By Rabbi Julian Sinclair, November 5, 2008

Chazakah is a presumption, particularly of occupation or ownership. You could say colloquially, "I have a chazakah to that parking space; I park there every day", or "I've been hanging my washing in front of your window for 11 years and you haven't said a word, you can't suddenly tell me to take it down now because it's an eyesore; by now I have a chazakah."

The argument, which everyone understands, is that continuous use or occupation creates an assumption about rights of ownership. It is a similar principle to the saying "possession is nine tenths of the law".

This is reflected in the literal meaning; chazakah means "holding", from the word chazak, strong or solid (as in "chazak chazak, v'nitchazek", the encouragement to go from strength to strength which we declare on finishing reading one of the five books of the Torah.) The one with the chazakah is usually the one holding it. The burden of proof is on the person who challenges the chazakah.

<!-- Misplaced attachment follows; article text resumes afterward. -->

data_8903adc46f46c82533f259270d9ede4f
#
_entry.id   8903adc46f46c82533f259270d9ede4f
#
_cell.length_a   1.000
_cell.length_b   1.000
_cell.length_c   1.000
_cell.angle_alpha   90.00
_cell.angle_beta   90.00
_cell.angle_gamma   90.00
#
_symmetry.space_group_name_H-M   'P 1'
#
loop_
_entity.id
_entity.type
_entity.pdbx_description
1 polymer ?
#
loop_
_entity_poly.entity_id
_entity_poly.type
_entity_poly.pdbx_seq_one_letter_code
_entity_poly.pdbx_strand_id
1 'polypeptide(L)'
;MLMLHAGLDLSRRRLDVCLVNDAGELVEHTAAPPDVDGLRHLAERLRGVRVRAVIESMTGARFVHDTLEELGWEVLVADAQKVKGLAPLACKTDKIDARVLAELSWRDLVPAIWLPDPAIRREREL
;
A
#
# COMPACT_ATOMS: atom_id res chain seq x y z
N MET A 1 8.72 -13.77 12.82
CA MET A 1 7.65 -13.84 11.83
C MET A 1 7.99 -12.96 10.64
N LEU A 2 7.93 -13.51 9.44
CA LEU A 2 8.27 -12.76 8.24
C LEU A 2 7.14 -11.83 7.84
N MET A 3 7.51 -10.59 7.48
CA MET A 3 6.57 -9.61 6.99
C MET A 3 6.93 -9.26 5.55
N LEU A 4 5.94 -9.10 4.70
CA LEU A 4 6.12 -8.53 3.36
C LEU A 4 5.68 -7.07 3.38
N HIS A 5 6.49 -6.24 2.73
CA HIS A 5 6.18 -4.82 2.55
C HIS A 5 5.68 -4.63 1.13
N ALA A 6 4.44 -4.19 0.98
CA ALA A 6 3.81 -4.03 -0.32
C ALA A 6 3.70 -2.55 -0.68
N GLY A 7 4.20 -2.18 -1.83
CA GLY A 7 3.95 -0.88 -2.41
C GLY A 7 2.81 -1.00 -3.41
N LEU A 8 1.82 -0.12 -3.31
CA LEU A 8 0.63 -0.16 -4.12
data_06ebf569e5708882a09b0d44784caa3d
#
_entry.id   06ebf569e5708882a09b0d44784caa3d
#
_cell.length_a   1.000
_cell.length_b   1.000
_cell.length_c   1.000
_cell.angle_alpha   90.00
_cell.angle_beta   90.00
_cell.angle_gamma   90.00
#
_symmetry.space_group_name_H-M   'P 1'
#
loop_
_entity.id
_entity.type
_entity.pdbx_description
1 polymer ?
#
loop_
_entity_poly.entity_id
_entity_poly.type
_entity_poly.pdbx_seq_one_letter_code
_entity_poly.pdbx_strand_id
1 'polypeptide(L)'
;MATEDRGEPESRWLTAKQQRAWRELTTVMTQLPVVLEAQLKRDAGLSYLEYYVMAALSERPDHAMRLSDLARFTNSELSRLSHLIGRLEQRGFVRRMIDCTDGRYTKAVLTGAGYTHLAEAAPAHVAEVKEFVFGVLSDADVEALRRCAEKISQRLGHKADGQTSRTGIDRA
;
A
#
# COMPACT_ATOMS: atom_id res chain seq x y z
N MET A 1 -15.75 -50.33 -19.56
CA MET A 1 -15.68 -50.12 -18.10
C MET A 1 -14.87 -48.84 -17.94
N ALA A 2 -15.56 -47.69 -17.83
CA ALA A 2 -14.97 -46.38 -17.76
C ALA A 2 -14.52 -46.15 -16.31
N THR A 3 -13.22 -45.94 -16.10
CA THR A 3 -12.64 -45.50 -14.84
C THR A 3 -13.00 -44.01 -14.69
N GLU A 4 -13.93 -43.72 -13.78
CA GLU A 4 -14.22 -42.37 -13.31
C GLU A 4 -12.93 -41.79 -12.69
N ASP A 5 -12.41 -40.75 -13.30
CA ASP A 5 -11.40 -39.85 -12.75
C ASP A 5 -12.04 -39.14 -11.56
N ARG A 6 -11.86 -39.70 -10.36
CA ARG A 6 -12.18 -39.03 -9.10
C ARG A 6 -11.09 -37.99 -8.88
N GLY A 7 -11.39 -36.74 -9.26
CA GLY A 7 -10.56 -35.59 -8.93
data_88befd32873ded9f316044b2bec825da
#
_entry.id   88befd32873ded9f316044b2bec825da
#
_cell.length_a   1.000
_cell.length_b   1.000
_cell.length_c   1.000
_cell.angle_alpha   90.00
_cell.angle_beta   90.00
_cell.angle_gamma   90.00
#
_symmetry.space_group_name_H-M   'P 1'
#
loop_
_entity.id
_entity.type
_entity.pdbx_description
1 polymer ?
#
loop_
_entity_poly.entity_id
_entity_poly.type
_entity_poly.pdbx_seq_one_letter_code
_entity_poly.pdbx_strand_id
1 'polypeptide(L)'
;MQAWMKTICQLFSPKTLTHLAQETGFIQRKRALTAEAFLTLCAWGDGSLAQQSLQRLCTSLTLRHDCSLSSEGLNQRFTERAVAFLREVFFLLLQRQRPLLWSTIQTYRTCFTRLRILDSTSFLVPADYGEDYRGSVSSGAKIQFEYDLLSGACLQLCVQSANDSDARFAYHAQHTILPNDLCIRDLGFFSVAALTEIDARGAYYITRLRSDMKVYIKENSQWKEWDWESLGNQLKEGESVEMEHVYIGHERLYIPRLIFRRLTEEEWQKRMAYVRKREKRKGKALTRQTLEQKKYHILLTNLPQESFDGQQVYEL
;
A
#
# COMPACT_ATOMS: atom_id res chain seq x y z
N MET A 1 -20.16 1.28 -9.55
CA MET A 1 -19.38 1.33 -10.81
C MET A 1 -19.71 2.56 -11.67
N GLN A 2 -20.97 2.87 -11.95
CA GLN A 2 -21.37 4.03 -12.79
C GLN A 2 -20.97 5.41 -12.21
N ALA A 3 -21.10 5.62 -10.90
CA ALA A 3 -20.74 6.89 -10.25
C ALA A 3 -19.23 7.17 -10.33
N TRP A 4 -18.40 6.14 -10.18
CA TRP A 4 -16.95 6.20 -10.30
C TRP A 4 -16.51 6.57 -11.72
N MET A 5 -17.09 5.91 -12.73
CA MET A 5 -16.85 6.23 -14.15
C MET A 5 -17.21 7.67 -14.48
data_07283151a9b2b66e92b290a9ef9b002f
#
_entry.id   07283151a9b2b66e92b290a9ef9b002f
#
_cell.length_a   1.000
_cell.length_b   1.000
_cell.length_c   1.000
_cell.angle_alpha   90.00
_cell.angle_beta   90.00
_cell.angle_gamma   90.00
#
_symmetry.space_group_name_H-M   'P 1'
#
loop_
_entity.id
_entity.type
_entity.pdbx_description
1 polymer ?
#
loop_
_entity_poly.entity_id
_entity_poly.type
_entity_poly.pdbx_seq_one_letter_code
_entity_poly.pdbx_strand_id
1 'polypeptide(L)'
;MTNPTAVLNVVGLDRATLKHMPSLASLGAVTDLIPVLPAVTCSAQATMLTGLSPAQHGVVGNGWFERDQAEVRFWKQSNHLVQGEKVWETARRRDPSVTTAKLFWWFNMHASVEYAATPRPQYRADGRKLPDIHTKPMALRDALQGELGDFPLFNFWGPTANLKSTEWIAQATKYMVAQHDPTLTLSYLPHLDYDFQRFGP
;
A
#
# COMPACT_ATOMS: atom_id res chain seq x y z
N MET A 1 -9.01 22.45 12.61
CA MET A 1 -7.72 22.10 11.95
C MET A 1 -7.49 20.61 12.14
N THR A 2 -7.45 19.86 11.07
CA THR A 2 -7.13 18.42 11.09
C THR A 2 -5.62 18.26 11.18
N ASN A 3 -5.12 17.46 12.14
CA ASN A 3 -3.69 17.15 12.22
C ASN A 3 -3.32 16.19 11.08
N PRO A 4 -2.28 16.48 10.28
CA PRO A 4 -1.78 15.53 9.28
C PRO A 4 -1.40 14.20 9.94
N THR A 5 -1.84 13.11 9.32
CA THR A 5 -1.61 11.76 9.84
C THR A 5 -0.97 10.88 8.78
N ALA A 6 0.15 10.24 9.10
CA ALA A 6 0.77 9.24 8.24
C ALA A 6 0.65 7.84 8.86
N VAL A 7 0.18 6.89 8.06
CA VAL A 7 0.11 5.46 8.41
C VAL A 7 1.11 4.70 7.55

A large and subtle body, halachah deals with the question of how a chazakah is established or challenged. For houses, occupancy of three years creates a chazakah (Baba Batra, chapter 3). This length of time is the duration for which we assume many people hang on to their deeds of ownership. After this period we believe a householder who, when challenged to produce a deed, claims to have lost it.

Last updated: 12:28pm, November 5 2008